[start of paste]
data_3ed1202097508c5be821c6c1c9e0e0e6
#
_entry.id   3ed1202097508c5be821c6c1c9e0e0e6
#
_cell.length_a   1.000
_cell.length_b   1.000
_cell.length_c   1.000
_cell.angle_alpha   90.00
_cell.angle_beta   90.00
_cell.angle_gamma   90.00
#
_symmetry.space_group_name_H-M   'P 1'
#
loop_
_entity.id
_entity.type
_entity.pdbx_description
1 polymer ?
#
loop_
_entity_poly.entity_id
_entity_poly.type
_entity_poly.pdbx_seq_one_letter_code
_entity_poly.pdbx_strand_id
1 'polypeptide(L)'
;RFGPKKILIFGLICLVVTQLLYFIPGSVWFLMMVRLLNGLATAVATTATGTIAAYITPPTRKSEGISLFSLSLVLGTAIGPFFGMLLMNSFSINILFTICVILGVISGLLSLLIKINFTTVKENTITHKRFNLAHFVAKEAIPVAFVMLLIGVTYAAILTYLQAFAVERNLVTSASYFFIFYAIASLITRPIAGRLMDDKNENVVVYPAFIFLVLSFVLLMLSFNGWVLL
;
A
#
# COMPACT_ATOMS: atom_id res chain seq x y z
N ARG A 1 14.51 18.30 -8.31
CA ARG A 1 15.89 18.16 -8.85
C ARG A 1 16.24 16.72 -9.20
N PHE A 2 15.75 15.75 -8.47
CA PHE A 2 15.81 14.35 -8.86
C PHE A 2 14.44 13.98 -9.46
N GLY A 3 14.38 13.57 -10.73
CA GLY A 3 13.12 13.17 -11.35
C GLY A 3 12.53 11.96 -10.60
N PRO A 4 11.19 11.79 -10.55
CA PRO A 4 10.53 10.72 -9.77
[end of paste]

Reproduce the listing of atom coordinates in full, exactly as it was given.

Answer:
data_3ed1202097508c5be821c6c1c9e0e0e6
#
_entry.id   3ed1202097508c5be821c6c1c9e0e0e6
#
_cell.length_a   1.000
_cell.length_b   1.000
_cell.length_c   1.000
_cell.angle_alpha   90.00
_cell.angle_beta   90.00
_cell.angle_gamma   90.00
#
_symmetry.space_group_name_H-M   'P 1'
#
loop_
_entity.id
_entity.type
_entity.pdbx_description
1 polymer ?
#
loop_
_entity_poly.entity_id
_entity_poly.type
_entity_poly.pdbx_seq_one_letter_code
_entity_poly.pdbx_strand_id
1 'polypeptide(L)'
;RFGPKKILIFGLICLVVTQLLYFIPGSVWFLMMVRLLNGLATAVATTATGTIAAYITPPTRKSEGISLFSLSLVLGTAIGPFFGMLLMNSFSINILFTICVILGVISGLLSLLIKINFTTVKENTITHKRFNLAHFVAKEAIPVAFVMLLIGVTYAAILTYLQAFAVERNLVTSASYFFIFYAIASLITRPIAGRLMDDKNENVVVYPAFIFLVLSFVLLMLSFNGWVLL
;
A
#
# COMPACT_ATOMS: atom_id res chain seq x y z
N ARG A 1 14.51 18.30 -8.31
CA ARG A 1 15.89 18.16 -8.85
C ARG A 1 16.24 16.72 -9.20
N PHE A 2 15.75 15.75 -8.47
CA PHE A 2 15.81 14.35 -8.86
C PHE A 2 14.44 13.98 -9.46
N GLY A 3 14.38 13.57 -10.73
CA GLY A 3 13.12 13.17 -11.35
C GLY A 3 12.53 11.96 -10.60
N PRO A 4 11.19 11.79 -10.55
CA PRO A 4 10.53 10.72 -9.77